Wednesday, December 28, 2011

Iglesia Bautista Reformada

So the other day I found and contacted one of the elders at the only Reformed Baptist Church in Costa Rica.  We talked for a while and then tonight he came all the way out to where we live on the other side of San José to pick up Tim, Joe and I and take us to their church prayer meeting.  It was so outstanding.  The elders and those that gathered for the prayer meeting were the most kind, humble and gracious people.  They went out of their way to welcome us and they prayed for us.  They have a love for biblical theology and the application of it is reflected in their love for Christ and their diligent pursuit after Him.  Their lives and actions actually reflect their beliefs.  It was so refreshing to find this body of believers.  They are helping us find transportation to their each Sunday, which is difficult because we have large families and live far away, but if we can find the transportation we will make the 45 minute trip each Sunday to get involved in an outstanding biblical church. 

The rather shocking news is that in a country of almost 5 million people there is only 1 Reformed Baptist Church in the entire country and this is it.  They have a goal to plant a Reformed Baptist church in each province in Costa Rica, which there are 7 but they do not have the laborers to even begin to move forward.  Where are the missionaries?  Huge opportunities for those who are willing to uproot themselves from the American Dream and live for Christ.  Check them out. 

Tuesday, December 27, 2011

December 2011 newsletter

My 1st Trimester class
To check out what has been going on with our family lately, read our December Newsletter.

Saturday, December 17, 2011

A few pictures of our barrio

I thought I would share some pictures of the places that we visit on a regular basis to give you a visual on our daily life in Costa Rica.

This is a typical route that we take from our house.  The sidewalks are always broken and torn up and there are usually many gringo traps to avoid.

Gringo trap
This is a typical gringo trap, which is an open sewer hole that ranges from 3 to 7 feet in depth.  Not a good thing to fall into one when running from a car.

Killillay at the Feria
This the big market (Feria) by the bull fighting arena that we buy all of our fruit and vegetables from.  Lately we have been buying everything at a smaller Feria closer to our house but they are basically offer the same thing but the big one is more competitive.  Although food at the Feria is pretty cheap.  I bought a pineapple today for 80 cents.

Lavacar good
So this is the chicken place by our house that we buy chickens from frequently.  It is funny because the place is called "Lava car chiken."  This is a car wash/chicken roaster.  The place is a little hole in the wall but they try to attract gringo's like us by putting their sign in English but they spelled chicken wrong and the fact that it is a car wash as well doesn't help business.  We, however, love the place and they make a great fire roasted chicken.

Our mini "whitehorse inn"
This is the little soda, which is a little neighborhood restaurant that sells casados, that we meet in daily during our break to write our doctrinal statement and other church documents for our future Peruvian church plants.  We have spent many hours drinking coffee and discussing the finer points of doctrine, and we have thoroughly enjoyed every minute.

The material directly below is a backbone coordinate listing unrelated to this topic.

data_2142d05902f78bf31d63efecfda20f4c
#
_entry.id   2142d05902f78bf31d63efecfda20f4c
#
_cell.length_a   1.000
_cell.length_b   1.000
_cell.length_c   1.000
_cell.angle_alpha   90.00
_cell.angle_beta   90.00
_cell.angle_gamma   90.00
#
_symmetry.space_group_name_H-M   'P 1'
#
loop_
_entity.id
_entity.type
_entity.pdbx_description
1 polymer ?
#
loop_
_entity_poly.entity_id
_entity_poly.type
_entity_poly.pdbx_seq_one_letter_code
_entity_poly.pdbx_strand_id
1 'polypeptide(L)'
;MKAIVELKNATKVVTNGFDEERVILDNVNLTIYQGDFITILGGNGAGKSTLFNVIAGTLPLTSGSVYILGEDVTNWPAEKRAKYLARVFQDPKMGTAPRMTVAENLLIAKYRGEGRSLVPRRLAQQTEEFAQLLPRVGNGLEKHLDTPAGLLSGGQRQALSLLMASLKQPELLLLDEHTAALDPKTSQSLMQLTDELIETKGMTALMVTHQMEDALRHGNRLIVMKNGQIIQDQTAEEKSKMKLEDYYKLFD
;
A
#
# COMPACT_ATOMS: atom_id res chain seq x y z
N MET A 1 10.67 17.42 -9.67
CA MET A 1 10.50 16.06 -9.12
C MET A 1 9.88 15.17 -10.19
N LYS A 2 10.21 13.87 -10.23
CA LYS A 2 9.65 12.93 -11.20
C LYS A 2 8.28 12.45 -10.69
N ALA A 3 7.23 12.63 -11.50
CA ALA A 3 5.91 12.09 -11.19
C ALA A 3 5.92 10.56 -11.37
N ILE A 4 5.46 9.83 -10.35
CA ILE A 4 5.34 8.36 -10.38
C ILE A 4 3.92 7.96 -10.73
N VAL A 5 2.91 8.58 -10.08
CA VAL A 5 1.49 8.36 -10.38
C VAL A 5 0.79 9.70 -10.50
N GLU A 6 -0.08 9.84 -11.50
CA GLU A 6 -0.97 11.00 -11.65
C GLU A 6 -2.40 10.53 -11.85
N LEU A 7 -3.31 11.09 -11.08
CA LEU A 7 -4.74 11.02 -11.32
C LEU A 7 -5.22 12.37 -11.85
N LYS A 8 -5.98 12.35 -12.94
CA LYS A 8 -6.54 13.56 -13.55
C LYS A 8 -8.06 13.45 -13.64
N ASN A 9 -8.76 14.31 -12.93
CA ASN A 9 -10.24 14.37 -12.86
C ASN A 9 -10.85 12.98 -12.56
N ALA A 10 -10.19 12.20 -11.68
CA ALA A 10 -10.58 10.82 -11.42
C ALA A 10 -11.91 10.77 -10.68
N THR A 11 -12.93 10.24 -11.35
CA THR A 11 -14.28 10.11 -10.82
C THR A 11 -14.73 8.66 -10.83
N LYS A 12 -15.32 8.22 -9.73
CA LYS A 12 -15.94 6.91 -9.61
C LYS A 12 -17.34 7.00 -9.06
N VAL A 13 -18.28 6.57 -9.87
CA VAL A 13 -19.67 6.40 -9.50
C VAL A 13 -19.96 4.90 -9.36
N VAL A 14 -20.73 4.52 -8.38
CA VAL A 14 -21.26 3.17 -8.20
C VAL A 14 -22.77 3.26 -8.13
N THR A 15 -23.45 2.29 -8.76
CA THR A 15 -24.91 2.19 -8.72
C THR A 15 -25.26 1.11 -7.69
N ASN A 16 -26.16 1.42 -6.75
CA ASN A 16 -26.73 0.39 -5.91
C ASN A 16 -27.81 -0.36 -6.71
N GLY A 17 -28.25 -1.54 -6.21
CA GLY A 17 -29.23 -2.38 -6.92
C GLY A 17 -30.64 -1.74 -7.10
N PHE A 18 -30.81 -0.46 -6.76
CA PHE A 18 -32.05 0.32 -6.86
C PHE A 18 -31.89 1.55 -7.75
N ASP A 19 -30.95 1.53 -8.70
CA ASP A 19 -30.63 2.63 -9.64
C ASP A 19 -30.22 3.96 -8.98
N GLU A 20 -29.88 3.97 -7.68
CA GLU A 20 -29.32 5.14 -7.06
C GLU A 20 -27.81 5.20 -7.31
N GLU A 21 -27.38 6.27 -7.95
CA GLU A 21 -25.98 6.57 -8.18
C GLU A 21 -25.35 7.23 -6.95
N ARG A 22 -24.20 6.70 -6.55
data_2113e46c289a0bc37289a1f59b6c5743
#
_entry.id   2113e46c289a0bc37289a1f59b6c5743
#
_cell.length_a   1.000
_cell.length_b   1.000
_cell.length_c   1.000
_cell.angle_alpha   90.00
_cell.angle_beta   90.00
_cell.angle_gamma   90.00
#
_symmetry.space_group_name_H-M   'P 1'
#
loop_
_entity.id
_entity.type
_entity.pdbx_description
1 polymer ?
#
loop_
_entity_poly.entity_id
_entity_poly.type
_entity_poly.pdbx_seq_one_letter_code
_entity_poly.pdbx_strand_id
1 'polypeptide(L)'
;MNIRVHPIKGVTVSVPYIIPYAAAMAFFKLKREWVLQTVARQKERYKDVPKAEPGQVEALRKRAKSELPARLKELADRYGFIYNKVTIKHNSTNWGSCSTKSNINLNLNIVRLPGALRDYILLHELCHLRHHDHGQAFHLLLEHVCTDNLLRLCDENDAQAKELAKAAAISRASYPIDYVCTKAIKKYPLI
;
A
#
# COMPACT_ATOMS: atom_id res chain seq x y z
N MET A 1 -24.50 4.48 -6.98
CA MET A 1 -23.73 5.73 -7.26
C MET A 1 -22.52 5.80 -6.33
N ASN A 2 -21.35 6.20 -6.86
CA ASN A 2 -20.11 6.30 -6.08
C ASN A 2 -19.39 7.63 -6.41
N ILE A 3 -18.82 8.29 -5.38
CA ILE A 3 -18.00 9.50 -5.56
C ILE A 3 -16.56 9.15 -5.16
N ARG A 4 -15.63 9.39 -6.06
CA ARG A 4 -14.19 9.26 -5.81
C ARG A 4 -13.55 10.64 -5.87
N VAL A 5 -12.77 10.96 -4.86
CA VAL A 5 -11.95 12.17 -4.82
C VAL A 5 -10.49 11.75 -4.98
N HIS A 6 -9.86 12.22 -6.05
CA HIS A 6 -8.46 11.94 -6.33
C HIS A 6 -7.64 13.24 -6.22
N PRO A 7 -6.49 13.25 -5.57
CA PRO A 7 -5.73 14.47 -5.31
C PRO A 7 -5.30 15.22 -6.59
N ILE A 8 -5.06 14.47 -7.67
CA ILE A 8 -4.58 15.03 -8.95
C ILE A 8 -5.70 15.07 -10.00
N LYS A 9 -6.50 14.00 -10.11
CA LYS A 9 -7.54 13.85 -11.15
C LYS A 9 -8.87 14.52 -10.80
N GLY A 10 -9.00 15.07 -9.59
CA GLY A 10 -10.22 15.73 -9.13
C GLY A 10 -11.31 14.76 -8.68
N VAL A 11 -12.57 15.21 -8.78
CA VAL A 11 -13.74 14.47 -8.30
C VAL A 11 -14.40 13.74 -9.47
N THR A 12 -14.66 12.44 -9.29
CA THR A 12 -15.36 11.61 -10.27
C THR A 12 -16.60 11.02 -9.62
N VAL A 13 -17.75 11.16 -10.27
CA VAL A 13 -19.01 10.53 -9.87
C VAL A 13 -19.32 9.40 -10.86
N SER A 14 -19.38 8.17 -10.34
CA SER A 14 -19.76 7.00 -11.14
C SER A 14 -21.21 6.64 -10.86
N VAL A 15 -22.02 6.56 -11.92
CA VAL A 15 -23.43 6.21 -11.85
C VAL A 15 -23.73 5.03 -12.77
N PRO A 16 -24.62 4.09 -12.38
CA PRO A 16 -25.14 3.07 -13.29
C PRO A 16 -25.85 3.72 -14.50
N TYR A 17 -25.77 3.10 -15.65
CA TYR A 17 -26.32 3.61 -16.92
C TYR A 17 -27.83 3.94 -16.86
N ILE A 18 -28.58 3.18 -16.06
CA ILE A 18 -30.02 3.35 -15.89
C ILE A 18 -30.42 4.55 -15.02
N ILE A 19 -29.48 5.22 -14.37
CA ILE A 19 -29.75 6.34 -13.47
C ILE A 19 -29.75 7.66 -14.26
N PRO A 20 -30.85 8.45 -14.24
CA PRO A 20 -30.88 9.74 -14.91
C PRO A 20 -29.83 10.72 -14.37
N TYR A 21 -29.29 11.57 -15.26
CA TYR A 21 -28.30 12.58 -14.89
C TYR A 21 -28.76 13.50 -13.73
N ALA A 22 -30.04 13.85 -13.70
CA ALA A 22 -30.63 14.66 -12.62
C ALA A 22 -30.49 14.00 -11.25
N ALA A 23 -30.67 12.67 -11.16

This is a typical casado, which is the staple food for Costa Ricans.  It is sold at all the sodas and typically consists of rice, beans, fried plantains, bread and a meat.  They are filling and pretty cheap.  (about $3-4)

Our bread store
This is the bread store that is a few hundred feet from our house.  We buy great bread here all the time.  It is open 24 hours a day for some reason so we always get bread right out of the oven.  They also make the best cinnamon rolls which come out of the oven at exactly 4pm.  Raegan seems to like the giant doughnuts that they make which are the size of her face.

Sunday, December 11, 2011

The glory in being crushed by God

I´m learning what God does with everyone, in one way or another, in their first year on the mission field.  Simply what He does is expose everything that is easily hidden in your life in America and then deal with it.  We, like so many of the families down here, have been going through a continued string of various trials.  It seems that God is exposing a great majority of our individual weaknesses, which are crushing, and then teaching us much about us and His character and grace. 

I had one of those milestone moments of being crushed by God today, but in a glorious way.  To start off, God is teaching me of my inability to do anything.  Back in the States I had no problems sharing the gospel with anyone.  Having shared the gospel with enough people on the street that I almost never heard a new argument, I simply knew how to answer almost every question I got on the street with Scripture.  But it is different down here.  The language and cultural barrier are much more enormous than I even imagined.  As my friend Joe and I were sharing the gospel with a man on the street yesterday and the man had some very messed up beliefs that I could easily straighten out in English but not in Spanish.  It is very humbling that I can´t explain simple truths to a man standing in front of me and I then have to leave him on the street with a tract.  Taking comfort in the fact that God is Sovereign is a load off my shoulders but none the less, it is still frustrating that I can´t get all the information in my brain out of my mouth.